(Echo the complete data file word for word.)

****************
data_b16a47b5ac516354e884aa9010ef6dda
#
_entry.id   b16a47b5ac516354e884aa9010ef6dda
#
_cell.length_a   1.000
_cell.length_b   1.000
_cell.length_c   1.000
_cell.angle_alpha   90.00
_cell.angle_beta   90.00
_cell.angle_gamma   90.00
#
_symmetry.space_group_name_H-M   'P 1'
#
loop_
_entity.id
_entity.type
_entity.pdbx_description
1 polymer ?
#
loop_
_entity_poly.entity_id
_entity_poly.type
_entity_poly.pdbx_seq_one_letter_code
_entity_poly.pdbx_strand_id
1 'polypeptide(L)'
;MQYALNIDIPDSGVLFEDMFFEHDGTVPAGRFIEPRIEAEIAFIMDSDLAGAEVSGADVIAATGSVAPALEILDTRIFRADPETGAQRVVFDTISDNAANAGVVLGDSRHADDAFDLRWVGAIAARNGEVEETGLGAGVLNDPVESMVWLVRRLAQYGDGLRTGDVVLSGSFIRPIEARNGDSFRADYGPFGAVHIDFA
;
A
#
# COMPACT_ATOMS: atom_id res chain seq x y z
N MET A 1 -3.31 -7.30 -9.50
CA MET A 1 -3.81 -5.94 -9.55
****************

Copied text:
data_b16a47b5ac516354e884aa9010ef6dda
#
_entry.id   b16a47b5ac516354e884aa9010ef6dda
#
_cell.length_a   1.000
_cell.length_b   1.000
_cell.length_c   1.000
_cell.angle_alpha   90.00
_cell.angle_beta   90.00
_cell.angle_gamma   90.00
#
_symmetry.space_group_name_H-M   'P 1'
#
loop_
_entity.id
_entity.type
_entity.pdbx_description
1 polymer ?
#
loop_
_entity_poly.entity_id
_entity_poly.type
_entity_poly.pdbx_seq_one_letter_code
_entity_poly.pdbx_strand_id
1 'polypeptide(L)'
;MQYALNIDIPDSGVLFEDMFFEHDGTVPAGRFIEPRIEAEIAFIMDSDLAGAEVSGADVIAATGSVAPALEILDTRIFRADPETGAQRVVFDTISDNAANAGVVLGDSRHADDAFDLRWVGAIAARNGEVEETGLGAGVLNDPVESMVWLVRRLAQYGDGLRTGDVVLSGSFIRPIEARNGDSFRADYGPFGAVHIDFA
;
A
#
# COMPACT_ATOMS: atom_id res chain seq x y z
N MET A 1 -3.31 -7.30 -9.50
CA MET A 1 -3.81 -5.94 -9.55